Sunday, 26 October 2014

Some advise about using the V1-F1A flash adapter


If you are using the Nikon original flashes SB-N5 or SB-N7 then the Nikon 1 V1 camera will recognize the flash unit and will prevent you from selecting shutter speeds outside the flash sync speed limitations, which is maximum 1/60s if you are using the electronic shutter, or 1/250s if you are using the mechanical shutter.

If on the other hand you are using the V1-F1A flash adapter and a suitable external flash or a radio trigger, then the camera will not recognize the adapter, the radio trigger or the flash and will let you use any shutter speed selectable on the camera. This is normally not a problem as long as the shutter speed is below the flash sync speeds. If however shutter speeds outside that limit are selected then the recorded image will record the shutter mechanism movement, or the electronic shutter simulated movement. This happens because the camera will always trigger the flash, regardless of selected shutter speed. This is the way the camera is designed and is not a fault of the adapter or the camera. On the other hand, the user must be aware of this, since the user must keep track of selected shutter speed.

The effects of this phenomenon can be more or less disturbing, but should be generally avoided because the black band you get on the bottom of the image with mechanical shutter used, or the top of the image with electronic shutter is not just a shadow, there is no image under the black band so you cannot recover what was there when you took the image. Also, the more the difference is between the maximum flash sync speed and the one selected on the camera, the wider the black band becomes. This is only causing problem if you are using higher shutter speeds, lower than the flash sync shutter speeds cause no problems.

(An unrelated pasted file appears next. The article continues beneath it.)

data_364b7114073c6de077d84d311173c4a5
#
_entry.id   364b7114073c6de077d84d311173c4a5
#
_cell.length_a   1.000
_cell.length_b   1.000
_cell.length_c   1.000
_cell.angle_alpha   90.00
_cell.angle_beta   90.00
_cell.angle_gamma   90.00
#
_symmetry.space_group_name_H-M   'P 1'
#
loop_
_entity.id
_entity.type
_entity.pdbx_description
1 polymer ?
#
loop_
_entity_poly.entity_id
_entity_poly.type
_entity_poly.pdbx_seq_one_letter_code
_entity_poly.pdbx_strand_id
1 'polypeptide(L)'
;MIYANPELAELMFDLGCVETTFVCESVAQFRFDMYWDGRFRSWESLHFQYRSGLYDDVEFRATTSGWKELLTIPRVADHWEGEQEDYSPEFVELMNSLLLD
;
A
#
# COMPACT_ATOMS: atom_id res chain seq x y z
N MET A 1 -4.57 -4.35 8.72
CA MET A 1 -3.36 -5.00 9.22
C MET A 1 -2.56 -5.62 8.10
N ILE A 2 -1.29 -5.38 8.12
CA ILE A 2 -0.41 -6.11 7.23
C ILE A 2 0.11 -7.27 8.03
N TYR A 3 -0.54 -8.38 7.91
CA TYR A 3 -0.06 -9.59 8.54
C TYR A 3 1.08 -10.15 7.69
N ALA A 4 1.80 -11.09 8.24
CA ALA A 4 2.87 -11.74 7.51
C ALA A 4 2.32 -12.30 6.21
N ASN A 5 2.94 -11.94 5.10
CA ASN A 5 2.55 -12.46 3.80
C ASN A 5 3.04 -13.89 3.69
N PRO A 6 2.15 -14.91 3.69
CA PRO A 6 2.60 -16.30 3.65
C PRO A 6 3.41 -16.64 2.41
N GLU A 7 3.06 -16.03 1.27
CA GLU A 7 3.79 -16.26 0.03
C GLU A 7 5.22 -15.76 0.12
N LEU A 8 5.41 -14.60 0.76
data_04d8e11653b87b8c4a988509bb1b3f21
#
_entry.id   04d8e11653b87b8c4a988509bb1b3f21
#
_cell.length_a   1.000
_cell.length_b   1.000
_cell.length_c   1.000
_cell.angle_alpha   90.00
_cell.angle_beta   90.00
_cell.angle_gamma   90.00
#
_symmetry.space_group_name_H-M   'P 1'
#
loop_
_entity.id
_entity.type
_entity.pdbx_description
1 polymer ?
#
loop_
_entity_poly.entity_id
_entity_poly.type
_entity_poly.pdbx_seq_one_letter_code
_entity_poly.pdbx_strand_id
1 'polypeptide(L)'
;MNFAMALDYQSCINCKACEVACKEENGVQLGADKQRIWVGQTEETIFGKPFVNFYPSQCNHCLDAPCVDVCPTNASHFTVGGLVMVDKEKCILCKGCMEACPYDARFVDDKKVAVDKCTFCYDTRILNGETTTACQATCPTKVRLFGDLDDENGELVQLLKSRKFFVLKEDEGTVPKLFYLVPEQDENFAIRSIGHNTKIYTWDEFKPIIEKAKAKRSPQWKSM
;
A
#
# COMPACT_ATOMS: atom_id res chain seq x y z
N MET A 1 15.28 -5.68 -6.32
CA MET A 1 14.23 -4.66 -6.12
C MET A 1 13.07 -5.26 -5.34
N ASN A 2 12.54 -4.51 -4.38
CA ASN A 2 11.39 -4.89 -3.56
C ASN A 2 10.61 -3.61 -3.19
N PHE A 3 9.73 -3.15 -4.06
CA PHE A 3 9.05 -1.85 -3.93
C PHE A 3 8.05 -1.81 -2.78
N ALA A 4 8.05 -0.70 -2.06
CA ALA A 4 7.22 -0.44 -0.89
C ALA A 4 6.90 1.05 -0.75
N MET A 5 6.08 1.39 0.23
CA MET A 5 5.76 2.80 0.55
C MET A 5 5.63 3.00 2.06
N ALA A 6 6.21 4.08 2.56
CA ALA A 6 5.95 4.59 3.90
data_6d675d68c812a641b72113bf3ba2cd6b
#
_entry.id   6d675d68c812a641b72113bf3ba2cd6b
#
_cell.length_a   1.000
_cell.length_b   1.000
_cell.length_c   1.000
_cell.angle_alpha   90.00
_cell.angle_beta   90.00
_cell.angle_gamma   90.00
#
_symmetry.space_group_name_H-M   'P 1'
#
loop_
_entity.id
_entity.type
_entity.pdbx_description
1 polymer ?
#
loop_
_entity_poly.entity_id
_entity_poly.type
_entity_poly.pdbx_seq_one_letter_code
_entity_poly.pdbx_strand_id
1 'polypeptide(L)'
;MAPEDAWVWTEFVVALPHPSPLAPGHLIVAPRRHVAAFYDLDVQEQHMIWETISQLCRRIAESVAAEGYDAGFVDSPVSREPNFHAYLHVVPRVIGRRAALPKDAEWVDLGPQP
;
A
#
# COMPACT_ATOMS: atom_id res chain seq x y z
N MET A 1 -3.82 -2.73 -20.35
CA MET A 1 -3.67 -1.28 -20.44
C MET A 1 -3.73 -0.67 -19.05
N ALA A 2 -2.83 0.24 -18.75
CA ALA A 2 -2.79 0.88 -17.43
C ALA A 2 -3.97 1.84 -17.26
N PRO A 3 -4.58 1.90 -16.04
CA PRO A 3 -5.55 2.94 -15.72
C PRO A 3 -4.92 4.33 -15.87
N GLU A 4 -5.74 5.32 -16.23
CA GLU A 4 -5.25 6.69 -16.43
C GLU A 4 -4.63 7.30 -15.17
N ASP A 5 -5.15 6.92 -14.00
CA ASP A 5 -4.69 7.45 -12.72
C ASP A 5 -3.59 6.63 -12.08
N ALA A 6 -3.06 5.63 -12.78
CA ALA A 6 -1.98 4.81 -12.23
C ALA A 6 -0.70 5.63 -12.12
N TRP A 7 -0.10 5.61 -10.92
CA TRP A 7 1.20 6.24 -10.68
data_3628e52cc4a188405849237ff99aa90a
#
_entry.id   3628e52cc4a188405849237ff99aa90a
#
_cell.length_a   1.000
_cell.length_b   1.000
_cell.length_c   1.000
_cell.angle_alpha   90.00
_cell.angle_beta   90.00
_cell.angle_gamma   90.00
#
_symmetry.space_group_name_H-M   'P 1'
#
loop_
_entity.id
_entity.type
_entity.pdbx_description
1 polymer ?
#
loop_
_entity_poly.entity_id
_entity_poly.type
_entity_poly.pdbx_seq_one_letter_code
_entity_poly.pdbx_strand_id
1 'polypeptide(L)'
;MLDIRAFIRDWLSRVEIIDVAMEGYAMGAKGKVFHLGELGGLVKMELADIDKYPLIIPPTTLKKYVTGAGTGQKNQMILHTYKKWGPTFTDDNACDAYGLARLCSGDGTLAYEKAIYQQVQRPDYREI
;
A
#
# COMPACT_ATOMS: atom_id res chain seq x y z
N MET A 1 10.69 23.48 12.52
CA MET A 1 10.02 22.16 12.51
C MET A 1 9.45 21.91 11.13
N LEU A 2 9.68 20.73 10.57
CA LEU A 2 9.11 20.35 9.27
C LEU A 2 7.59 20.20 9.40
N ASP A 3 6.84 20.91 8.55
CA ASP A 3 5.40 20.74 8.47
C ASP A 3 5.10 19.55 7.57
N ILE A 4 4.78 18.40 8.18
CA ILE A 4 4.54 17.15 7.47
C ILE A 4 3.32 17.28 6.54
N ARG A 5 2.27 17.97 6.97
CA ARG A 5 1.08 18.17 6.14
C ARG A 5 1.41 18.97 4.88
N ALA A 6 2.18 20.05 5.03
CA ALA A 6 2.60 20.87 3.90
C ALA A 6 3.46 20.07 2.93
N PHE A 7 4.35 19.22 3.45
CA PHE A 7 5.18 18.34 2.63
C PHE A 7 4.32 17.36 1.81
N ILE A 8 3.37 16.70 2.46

This behavior is normal and is not an error in the camera or the adapter.


Some example images

 
Electronic shutter used, camera set to 1/60s, flash triggered using a radio trigger and there is no black band, the whole image area is evenly lit.

Electronic shutter used, camera set to 1/80s, flash triggered using a radio trigger and there is a clearly visible black band at the top. The slight increase in shutter speed above the specified shutter speed causes the band.
 

Electronic shutter used, camera set to 1/100s, flash triggered using a radio trigger and the black band at the top increased even more.






Mechanical shutter used, camera set to 1/250s, flash triggered using a radio trigger and there is no black band, the whole image area is evenly lit. 
Mechanical shutter used, camera set to 1/320s, flash triggered using a radio trigger and there is a clearly visible black band at the bottom of the image. The slight increase in shutter speed above the specified shutter speed causes the band.




It does not matter which flash is used, I have tested this with several and they all cause the same banding. This behavior is normal, the specifications of the camera are not changed if the V1-F1A flash adapter is used.


About using a TTL flash or radio trigger


Please note also that iTTL is not possible, even if you are using an iTTL compatible radio trigger and an iTTL compatible flash. You must disable the iTTL function when you are using the V1-F1A flash adapter. Contact your manuals regarding how to disable that function. I don't have any iTTL compatible radio trigger, and testing of all possible combinations of flashes and radio triggers is not possible for me to do. If your radio trigger does not allow you to disable the iTTL function then you must use the PC contact on the side of the V1-F1A flash adapter to trigger your flash or you must buy another kind radio trigger.

The V1-F1A adapter used for taking the above flash sync sample images is now available. Read about the details here:

http://adapting-camera.blogspot.se/2015/08/the-v1-f1a-is-dead-long-live-v2-f1a.html

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